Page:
Baku, Azerbaijan, Mar. 6
By Aygun Badalova - Trend:
As of today, Azerbaijan has managed to create a system on the energy market that is hard to bypass even for the largest gas supplier- Russia.
Azerbaijan is the initiator, as well as a major player in the Southern Gas Corridor project, which is the key to the EU achieving its goals on diversification.
This project is important not only from the standpoint of supplying the EU with a new alternative source of gas, but also in terms of creating conditions for other vendors to join it in the future.
It was repeatedly stated that the Southern Gas Corridor is open to such suppliers as Turkmenistan, Iran- if sanctions are lifted from the country, and now even Russia. The latter, which sees the Southern Gas Corridor as a rival for its sales in Europe, can also become a member of this project and receive significant benefit from it.
Brendan Devlin, advisor on gas policy of the directorate-general for energy of the European Commission (EC), told European news website EurActiv that if Russia builds the Turkish Stream gas pipeline, the country can use the Trans Adriatic Pipeline (TAP), which is a part of the Southern Gas Corridor, in order to transport its gas to Europe.
The proposed Turkish Stream gas pipeline will go along the bottom of the Black Sea to the land border of Greece and Turkey. Further from this boundary, Russian gas can be connected to the TAP project, which originates namely from the Greek-Turkish border.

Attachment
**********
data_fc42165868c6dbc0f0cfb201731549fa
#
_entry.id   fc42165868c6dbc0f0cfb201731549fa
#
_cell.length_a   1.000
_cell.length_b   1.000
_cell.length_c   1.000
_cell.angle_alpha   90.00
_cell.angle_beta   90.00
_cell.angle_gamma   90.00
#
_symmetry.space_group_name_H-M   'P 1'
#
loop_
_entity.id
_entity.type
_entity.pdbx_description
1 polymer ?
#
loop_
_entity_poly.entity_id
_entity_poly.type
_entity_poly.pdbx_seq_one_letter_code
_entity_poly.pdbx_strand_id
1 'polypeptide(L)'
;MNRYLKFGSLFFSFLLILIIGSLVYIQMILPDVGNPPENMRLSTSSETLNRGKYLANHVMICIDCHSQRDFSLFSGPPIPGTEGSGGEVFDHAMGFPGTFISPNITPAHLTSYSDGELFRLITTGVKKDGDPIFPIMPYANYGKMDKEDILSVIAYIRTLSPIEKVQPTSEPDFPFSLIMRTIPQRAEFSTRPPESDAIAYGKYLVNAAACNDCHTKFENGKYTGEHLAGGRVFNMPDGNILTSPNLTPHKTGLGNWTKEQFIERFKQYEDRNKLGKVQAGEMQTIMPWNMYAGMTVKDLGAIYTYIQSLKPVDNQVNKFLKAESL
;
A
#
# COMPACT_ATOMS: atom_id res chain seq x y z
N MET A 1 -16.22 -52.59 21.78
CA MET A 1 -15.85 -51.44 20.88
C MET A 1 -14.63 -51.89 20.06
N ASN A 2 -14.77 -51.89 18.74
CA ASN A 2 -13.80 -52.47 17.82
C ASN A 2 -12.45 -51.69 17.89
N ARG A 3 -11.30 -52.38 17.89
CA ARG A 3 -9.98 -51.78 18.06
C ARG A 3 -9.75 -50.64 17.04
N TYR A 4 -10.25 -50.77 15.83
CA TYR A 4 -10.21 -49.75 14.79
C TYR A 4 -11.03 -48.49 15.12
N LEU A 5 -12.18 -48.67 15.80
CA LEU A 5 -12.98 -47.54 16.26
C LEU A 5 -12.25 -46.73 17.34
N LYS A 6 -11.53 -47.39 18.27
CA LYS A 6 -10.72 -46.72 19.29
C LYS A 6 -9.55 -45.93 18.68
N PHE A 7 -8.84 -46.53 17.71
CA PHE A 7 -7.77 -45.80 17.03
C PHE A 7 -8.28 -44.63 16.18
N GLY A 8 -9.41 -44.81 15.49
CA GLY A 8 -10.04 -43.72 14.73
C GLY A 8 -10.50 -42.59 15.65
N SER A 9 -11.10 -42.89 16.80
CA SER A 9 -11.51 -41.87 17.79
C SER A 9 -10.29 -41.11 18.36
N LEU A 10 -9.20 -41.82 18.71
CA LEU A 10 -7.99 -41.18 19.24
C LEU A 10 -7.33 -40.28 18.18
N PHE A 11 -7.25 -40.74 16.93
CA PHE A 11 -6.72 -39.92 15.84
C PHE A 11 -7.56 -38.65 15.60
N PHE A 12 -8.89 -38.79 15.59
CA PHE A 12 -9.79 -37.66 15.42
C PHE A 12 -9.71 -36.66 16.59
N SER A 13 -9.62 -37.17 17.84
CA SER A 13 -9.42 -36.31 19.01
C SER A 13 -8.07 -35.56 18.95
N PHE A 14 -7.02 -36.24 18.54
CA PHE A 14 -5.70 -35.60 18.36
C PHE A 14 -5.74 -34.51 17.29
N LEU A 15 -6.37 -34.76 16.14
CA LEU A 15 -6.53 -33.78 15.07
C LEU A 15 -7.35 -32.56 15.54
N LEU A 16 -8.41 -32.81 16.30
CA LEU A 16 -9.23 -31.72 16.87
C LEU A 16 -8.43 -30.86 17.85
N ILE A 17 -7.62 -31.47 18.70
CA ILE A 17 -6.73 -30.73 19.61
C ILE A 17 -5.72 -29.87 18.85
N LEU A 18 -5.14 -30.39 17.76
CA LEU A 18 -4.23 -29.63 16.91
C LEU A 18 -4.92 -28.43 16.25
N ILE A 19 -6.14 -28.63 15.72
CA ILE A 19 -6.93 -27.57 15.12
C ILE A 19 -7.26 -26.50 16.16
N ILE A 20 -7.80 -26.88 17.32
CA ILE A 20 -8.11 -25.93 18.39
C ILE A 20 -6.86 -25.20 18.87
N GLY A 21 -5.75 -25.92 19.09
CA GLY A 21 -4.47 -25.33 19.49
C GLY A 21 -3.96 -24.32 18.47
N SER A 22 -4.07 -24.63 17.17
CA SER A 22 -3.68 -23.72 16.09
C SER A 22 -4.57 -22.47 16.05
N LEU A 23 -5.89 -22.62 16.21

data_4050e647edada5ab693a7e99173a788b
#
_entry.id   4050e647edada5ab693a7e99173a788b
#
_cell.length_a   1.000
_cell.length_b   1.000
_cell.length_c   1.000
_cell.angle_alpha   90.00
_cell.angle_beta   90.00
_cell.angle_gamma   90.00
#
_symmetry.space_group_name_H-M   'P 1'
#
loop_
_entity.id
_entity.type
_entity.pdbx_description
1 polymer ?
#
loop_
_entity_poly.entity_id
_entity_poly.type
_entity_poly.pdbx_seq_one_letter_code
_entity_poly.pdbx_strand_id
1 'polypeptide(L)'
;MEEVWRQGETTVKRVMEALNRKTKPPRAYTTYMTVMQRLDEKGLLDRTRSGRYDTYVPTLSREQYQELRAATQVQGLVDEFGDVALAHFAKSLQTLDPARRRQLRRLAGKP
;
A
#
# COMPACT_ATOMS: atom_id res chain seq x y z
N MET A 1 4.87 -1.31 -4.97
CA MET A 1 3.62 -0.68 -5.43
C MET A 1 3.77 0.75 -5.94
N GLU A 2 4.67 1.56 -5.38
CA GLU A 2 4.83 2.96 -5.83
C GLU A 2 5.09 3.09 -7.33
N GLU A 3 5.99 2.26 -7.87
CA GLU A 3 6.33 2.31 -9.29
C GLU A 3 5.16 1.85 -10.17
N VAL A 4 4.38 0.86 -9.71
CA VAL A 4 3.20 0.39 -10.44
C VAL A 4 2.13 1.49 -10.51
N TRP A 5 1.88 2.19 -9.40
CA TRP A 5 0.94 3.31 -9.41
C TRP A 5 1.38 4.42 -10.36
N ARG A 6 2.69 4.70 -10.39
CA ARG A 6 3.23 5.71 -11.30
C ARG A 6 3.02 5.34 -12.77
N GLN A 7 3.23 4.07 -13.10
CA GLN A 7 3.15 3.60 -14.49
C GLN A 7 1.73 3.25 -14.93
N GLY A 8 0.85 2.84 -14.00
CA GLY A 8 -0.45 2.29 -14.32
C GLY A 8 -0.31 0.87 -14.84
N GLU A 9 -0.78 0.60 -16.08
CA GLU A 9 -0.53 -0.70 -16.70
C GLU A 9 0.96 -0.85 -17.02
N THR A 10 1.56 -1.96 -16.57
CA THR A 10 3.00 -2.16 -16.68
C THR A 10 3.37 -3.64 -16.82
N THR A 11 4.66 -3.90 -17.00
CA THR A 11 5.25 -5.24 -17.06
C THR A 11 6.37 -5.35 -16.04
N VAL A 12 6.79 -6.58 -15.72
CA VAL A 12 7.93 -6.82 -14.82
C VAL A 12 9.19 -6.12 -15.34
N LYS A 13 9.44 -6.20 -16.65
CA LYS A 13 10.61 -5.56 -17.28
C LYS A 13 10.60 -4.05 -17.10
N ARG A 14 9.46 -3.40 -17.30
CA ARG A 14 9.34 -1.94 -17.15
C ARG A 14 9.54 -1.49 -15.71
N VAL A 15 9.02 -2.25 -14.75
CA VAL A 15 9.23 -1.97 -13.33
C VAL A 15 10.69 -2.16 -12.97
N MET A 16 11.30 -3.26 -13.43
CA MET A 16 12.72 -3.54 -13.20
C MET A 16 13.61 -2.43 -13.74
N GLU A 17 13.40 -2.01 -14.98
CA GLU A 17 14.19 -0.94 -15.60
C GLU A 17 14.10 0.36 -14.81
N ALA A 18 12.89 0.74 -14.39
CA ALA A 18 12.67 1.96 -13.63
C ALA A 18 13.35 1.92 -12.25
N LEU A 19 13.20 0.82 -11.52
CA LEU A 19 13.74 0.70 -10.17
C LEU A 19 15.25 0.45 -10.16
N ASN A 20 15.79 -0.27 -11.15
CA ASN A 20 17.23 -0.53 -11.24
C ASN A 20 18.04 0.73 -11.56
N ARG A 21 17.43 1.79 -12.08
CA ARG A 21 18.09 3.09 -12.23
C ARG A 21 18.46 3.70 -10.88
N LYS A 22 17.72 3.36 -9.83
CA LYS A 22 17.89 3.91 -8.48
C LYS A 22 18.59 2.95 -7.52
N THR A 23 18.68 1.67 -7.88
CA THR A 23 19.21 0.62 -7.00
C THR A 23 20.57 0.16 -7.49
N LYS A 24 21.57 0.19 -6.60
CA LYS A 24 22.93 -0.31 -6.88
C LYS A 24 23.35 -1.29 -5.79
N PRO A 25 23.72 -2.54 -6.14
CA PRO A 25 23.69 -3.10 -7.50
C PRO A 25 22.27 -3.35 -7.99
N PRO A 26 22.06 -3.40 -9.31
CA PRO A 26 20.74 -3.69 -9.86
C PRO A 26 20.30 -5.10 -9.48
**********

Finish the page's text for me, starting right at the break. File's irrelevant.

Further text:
As rightly noted by Devlin, it seems unlikely that another big pipeline, trying to compete with the Southern Gas Corridor, should appear in South Eastern Europe. In reality markets in this region are not so large, and it would be irrational to lay several pipelines there.
In his logic, Russia should take the opportunity to use the ready European infrastructure - and leave out part of its Turkish Stream project.
Moreover, given the future plans for the construction of an additional pipeline under the scheme of the erstwhile Nabucco project, Russian gas could also become an additional source.
Devlin's ideas reflect that the European Commission is not against the supply of Russian gas. In fact, given the growing demand for gas in EU countries, the additional volumes can only be beneficial, all the more so, they will be delivered via the new alternative route.
"It doesn't matter who the shipper is, and we don't care if it is Russian gas, Libyan gas, Azerbaijani gas. The internal market works like that. It's the rules that we have set up for Russia, or for Gazprom," Devlin said.
Nevertheless, thanks to Azerbaijan, the Southern Gas Corridor project doesn't remain just on paper, but has a real basis for implementation. This will make Azerbaijani gas the first alternative source for the EU and pave the way for other new additional volumes.
Edited by CN
Aygun Badalova is Trend Agency's staff journalist, follow her on Twitter: @AygunBadalova